The global economy and the uptrend in developed-world stock markets since early 2009 are in danger. The possibility of a collapse in the Eurozone is creating enormous uncertainty and contributing to slowing growth well beyond its borders, including in both the UK and the US. A co-ordinated effort from the Eurozone’s stronger members, principally Germany, is needed to prevent disaster befalling its weaker ones, including Portgual and Italy and Spain. At the same time, central banks need to pump more liquidity into the financial system, in the US, Japan, in the UK and in Europe.
I do not believe there will be a disastrous outcome in the Eurozone and that, in the final analysis, the instinct for collective self-preservation will prevail. Once the next serious round of money printing gets underway across the world, I am expecting another big rally in global equities. Until this is confirmed, my trading stance on stocks is fairly cautious.
At the start of June, the Dow Theory gave a sell-signal. This venerable branch of technical analysis – which compares the behaviour of the Dow Industrial and Dow Transport Averages – has helped predict many market declines and recessions over the last 110 years. The average loss in the S&P 500 following a Dow-theory sell-signal is 14.8% over six months.
While US stocks have bounced back since this signal, big risks remain. Given the S&P’s dear valuation, I believe that a sustained resumption of its bull market since 2009 will require more printed money from the Federal Reserve and progress towards a resolution of the European crisis. Still, with the index currently above its 55-day exponential moving average, I am not seeking short positions for now, despite my view that the S&P could retest 1268 this summer.
The FTSE offers much better value right now than the likes of the US equity indices. According to one of the most successful valuation models of all – ShareMaestro – the UK large-cap index is currently worth around 8700, compared to its actual present value of 5600. The necessary catalyst for the FTSE in order to get some way towards that level is, I believe, a major bout of monetary easing from the big central banks.
The Bank of England is already poised to inject further liquidity into the flagging UK economy, but it is America’s Federal Reserve and the European Central Bank that matter more here. With the index currently just above its 200-day simple moving average, I have a slight bullish bias. So long as the market meets this criterion, I would buy bounces off the 13-day exponential moving average currently positioned around 5430.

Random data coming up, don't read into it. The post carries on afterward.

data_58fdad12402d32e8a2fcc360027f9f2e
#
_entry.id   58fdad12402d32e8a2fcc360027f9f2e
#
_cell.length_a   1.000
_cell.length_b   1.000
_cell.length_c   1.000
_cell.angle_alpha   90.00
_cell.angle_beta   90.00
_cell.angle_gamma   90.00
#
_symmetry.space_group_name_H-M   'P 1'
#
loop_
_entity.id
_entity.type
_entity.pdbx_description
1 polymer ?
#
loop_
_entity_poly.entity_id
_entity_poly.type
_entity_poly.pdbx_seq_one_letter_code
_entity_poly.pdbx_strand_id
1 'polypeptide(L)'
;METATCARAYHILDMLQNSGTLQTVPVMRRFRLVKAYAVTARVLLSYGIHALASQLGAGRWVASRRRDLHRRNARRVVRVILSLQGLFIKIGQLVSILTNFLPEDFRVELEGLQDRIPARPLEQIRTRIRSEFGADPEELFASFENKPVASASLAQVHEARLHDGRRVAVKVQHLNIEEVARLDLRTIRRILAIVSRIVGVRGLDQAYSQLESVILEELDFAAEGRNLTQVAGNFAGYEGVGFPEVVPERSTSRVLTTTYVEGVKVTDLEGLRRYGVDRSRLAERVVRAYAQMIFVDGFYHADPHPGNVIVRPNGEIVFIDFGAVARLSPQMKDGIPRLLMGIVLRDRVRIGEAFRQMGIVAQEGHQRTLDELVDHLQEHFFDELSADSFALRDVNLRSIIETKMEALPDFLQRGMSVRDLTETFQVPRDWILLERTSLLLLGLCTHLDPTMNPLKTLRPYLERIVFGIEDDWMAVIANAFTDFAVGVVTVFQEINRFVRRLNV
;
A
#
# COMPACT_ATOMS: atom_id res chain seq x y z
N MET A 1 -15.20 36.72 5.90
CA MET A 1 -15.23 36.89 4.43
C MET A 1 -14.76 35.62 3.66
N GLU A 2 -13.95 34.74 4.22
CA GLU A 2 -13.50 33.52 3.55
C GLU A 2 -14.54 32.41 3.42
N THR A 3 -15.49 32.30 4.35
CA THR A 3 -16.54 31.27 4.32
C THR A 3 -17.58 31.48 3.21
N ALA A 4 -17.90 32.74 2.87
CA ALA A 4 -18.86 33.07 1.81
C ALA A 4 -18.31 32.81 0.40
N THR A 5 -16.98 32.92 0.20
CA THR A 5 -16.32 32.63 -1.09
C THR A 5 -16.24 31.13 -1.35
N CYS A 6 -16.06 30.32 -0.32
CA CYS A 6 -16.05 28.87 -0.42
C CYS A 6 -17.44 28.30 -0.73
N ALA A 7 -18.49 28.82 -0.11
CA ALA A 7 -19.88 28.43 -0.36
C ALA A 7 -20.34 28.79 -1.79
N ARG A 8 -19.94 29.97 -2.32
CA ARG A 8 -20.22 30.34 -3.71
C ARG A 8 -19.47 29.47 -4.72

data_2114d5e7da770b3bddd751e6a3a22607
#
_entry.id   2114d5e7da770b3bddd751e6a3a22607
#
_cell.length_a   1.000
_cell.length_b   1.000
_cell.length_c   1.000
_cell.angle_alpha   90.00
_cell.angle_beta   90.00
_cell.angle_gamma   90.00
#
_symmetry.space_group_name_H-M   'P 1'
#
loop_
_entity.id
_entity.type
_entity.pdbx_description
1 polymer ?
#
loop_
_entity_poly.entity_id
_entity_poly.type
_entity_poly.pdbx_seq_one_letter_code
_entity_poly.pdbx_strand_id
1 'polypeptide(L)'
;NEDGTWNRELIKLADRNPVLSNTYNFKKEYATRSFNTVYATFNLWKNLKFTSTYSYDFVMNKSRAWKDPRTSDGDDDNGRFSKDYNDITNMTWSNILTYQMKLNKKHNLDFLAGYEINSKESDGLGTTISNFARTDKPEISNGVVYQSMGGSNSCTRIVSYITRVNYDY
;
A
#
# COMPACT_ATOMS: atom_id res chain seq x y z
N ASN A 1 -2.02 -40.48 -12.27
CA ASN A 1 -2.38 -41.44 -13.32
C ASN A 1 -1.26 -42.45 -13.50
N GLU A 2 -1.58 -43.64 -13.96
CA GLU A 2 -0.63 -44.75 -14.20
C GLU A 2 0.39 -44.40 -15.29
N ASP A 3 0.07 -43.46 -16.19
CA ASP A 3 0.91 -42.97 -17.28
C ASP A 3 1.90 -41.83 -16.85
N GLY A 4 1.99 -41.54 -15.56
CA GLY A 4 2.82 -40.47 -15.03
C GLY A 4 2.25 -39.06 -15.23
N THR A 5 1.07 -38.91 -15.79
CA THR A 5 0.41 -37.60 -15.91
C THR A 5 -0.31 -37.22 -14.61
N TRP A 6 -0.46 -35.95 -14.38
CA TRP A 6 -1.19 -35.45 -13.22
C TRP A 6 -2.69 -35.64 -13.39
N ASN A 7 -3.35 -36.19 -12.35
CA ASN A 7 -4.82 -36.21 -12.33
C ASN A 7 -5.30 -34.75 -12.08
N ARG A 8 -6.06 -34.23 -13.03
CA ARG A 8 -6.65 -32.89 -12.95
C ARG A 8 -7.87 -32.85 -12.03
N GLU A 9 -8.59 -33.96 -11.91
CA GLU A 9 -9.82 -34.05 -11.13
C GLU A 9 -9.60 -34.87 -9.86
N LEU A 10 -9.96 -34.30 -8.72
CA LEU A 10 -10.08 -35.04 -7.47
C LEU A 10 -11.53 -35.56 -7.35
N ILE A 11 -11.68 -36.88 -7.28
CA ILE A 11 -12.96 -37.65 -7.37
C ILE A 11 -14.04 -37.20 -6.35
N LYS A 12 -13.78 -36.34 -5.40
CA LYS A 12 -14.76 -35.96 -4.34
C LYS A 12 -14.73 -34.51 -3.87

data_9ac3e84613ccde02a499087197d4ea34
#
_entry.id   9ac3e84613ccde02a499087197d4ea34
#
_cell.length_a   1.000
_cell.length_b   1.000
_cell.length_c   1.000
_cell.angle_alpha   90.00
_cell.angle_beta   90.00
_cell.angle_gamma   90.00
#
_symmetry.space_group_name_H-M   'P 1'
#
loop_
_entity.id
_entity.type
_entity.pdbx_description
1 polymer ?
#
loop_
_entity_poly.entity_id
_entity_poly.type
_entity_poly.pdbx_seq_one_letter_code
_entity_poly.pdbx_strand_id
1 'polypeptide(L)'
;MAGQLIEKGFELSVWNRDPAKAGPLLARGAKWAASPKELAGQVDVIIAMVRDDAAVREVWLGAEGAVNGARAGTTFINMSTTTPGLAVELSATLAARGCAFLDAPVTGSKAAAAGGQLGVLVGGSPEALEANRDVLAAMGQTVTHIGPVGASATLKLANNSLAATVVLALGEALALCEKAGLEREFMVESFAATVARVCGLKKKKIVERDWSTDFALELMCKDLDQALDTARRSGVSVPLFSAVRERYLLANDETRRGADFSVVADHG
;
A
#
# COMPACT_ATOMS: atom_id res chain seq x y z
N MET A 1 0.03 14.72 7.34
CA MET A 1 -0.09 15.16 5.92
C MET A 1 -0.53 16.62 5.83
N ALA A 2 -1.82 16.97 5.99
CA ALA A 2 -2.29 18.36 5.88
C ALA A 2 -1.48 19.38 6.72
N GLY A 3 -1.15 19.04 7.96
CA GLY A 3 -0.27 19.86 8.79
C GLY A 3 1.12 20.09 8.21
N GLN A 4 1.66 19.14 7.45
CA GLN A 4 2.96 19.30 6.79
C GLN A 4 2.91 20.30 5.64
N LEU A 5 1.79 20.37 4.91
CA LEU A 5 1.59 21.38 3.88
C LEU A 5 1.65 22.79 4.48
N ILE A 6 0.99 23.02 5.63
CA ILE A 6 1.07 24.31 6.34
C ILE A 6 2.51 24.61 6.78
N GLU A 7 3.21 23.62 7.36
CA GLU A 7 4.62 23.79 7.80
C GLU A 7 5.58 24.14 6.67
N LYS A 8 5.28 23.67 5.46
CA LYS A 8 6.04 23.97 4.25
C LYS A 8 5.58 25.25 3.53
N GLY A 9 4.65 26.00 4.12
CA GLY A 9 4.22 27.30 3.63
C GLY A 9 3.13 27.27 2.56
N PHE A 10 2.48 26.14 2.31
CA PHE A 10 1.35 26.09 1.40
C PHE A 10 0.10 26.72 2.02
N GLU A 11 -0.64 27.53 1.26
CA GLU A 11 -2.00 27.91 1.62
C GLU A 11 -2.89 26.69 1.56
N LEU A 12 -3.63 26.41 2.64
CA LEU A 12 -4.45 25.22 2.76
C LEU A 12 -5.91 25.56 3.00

I do not see Spain leaving the Eurozone, nor any other country for that matter, apart from Greece. Ultimately, it is going to be less costly for Germany and for other nations if the world’s twelfth largest economy remains within the single-currency area. Spanish stocks – which include international household name brands like Zara-owner Inditex, Telefonica and Repsol IPF – already offer potential opportunities to longer-term value investors. The dividend yield on the IBEX 35 recently touched 8.4%, its second highest level in 25 years.
One issue with investing directly in Spanish stocks is currency-risk. I firmly believe that in order to survive, the Euro will likely have to cheapen versus many currencies, including sterling. However, spread bets are quoted in sterling and so do not suffer from this disadvantage.
While the IBEX has bounce from its early June lows at 5988, it has yet to surmount its 21-week EMA. Were that to happen, I would be much more willing to believe that we were in the embryonic stages of a new bull market. In the meantime, I’d be looking to short drops through the 21-day EMA. A revisit of the lows is not out of the question.
Japan’s stock market is a world leader when it comes to producing disappointments. Equities in the land of the rising sun have had countless false dawns during their long bear market since 1990. It would take a brave man to declare the Nikkei’s slump as having ended at the early-June lows of 8239. Still, it is possible that the Nikkei could surge back towards the 10000 level once the next round of global money-printing starts up.
I would be much more inclined to take long positions in the Nikkei as and when it got back above its 21-week exponential moving average, currently at 9001. Until that time, I would use the daily chart and go short each time it dropped below its 21-day EMA.
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